Jimmie Johnson’s quiet farewell once again robbed NASCAR’s GOAT of the recognition he deserves
In a way, it was fitting. Inarguably one of the greatest in the history of NASCAR, Jimmie Johnson closed his full-time racing career in front of a sparse crowd. Only 11,000 people were allowed in the grandstands that generally hold 45,000 at Phoenix Raceway. COVID-19 restrictions robbed Johnson — who is tied for the most…
In a way, it was fitting. Inarguably one of the greatest in the history of NASCAR, Jimmie Johnson closed his full-time racing career in front of a sparse crowd. Only 11,000 people were allowed in the grandstands that generally hold 45,000 at Phoenix Raceway.
COVID-19 restrictions robbed Johnson — who is tied for the most Cup Series championships ever with seven — of a boisterous appreciation, as his farewell tour was muted throughout the year by the pandemic. But that only fits with the theme for Johnson, who many around the sport believe never got the admiration he deserved.
“To be honest with you, I have been sad about that for Jimmie because I’ve always felt that we never really appreciated Jimmie in the moment,” Dale Earnhardt Jr. said.
“He’s a living legend doing all those things right there in front of us, and I don’t think we ever really, as an industry, appreciated how good he was, what he did. Five championships in a row is just crazy.”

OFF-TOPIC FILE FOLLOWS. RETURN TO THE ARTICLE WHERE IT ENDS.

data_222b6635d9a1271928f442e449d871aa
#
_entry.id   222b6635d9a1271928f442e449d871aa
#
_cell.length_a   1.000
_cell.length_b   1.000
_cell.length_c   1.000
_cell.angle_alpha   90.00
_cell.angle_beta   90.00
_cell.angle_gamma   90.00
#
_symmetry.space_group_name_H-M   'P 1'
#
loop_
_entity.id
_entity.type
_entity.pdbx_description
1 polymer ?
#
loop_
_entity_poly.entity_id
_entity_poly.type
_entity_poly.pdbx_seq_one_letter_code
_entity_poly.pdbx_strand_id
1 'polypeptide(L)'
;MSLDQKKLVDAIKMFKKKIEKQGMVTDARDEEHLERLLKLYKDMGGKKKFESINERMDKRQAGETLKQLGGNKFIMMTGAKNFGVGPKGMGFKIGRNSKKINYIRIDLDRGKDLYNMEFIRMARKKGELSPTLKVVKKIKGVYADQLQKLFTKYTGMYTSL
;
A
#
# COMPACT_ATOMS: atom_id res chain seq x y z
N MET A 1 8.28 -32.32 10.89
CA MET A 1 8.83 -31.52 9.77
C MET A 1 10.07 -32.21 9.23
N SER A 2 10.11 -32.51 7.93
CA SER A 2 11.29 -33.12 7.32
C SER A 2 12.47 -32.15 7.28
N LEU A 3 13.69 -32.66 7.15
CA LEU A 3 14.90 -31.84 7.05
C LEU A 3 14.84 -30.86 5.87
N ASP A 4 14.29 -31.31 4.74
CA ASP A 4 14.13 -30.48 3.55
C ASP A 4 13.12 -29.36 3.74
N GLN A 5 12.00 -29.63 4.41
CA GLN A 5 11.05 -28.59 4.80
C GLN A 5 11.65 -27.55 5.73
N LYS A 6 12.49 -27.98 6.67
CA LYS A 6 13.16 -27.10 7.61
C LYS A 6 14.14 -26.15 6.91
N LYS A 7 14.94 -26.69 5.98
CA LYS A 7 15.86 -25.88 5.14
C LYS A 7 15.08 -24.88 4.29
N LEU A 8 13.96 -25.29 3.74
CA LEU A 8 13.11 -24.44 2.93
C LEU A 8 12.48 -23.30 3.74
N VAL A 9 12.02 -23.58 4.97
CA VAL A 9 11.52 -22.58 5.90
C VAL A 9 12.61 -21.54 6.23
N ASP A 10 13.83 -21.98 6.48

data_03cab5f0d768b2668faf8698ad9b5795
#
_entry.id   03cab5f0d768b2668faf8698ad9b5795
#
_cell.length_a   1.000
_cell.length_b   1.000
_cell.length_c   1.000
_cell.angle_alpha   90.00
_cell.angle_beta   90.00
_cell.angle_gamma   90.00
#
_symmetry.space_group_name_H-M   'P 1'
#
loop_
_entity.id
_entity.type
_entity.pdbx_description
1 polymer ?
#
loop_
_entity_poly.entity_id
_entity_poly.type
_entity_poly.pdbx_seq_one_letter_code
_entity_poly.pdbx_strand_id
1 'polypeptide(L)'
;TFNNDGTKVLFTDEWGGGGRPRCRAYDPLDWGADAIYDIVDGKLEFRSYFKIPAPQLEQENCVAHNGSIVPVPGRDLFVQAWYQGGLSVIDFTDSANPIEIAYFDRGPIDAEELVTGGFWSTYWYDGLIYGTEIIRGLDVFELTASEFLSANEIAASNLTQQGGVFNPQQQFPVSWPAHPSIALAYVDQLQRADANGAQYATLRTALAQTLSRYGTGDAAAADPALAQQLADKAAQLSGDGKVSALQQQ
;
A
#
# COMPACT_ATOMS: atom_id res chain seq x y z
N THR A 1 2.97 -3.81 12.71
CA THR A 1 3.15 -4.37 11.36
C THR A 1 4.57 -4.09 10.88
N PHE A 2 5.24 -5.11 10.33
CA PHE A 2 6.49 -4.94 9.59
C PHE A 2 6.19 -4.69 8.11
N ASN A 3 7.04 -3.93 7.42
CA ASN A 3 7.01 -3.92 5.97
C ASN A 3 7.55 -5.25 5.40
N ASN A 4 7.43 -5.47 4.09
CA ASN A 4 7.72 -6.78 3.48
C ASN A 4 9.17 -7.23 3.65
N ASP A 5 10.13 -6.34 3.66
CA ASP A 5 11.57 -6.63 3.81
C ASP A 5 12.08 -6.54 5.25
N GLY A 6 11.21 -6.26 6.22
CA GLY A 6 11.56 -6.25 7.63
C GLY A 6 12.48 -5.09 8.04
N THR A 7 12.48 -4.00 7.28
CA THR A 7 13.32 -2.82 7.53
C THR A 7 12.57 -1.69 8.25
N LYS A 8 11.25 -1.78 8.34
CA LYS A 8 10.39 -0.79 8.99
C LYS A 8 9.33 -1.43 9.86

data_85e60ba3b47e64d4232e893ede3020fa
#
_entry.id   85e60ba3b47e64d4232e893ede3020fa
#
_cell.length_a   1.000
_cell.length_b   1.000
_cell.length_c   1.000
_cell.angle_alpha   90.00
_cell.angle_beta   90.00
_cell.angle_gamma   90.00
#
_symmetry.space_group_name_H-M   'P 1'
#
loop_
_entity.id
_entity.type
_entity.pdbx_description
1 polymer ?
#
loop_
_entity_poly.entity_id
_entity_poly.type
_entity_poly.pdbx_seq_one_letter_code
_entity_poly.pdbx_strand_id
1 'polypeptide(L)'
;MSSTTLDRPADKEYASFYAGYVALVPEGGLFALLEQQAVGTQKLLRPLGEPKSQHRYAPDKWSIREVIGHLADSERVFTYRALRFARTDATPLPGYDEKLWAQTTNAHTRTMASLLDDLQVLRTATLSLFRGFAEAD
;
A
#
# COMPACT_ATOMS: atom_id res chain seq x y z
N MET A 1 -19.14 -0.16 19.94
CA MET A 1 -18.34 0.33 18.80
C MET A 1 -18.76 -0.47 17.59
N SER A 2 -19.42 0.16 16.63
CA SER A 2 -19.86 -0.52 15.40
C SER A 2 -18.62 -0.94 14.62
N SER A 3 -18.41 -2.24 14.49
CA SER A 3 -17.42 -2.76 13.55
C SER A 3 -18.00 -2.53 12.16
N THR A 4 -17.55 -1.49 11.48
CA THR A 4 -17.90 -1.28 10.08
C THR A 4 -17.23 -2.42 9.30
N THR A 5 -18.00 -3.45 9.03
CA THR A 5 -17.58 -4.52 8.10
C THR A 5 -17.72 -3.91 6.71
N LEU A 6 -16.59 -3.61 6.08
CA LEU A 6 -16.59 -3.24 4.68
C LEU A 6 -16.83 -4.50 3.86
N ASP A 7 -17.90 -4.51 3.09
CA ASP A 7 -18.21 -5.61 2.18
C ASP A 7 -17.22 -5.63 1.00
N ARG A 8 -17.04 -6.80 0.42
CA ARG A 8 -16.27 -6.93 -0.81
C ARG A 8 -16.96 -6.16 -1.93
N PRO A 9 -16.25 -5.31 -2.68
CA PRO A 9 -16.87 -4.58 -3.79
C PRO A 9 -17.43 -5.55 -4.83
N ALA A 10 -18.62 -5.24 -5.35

Johnson, 45, would never say so himself — he’s far too humble, and his peers will tell you that — but he deserved better. I’ve already weighed in on where the No. 48 Chevrolet driver belongs in the NASCAR GOAT debate. His stats already put him up there with 83 checkered flags, ranking him No. 6 on NASCAR’s all-time wins list.
“Jimmie Johnson is the greatest driver in my era, and my era started in 1972,” said NASCAR Hall of Famer Darrell Waltrip, who’s one spot above Johnson with 84 wins.
Comparing Johnson with the other two seven-time champions, Richard Petty and Dale Earnhardt Sr., Waltrip more or less separates Petty and Johnson into two different categories.
“I never thought I’d see anybody win seven championships again,” Waltrip continued. “Obviously, Earnhardt was great. [Jeff] Gordon’s great. [David] Pearson was there. There were other great drivers, but no one accomplished what Jimmie Johnson has done in that period of time.”
(Chris Trotman/Getty Images for NASCAR)
Waltrip is referring to Johnson’s unfathomable five consecutive championships from the 2006 to 2010 seasons. That’s a level of dominance NASCAR had never seen, and it’s unlikely another driver will ever match that mark — especially since NASCAR switched to a more traditional-style playoff format that creates added opportunity for upsets. Johnson also won the title in 2013 and 2016.
In any other year, Johnson’s retirement would have been a season-long celebration with packed grandstands cheering and showing their love for the seven-time champ during his last full season.
“It’s a shame,” said Tony Stewart, a three-time Cup Series champion who retired in 2016. “The accolades and the acknowledgement from the fans and tracks the last half of the season, I think that’s something that’s meant a lot to me, and I think it would mean a lot to him too. And unfortunately, [he’s] not going to get that.
“I feel like the biggest disappointment this year in motor sports is that we’ve got a seven-time champion that’s retiring [and] didn’t get what I feel like is a proper, fitting sendoff for everything that he’s done in the sport.”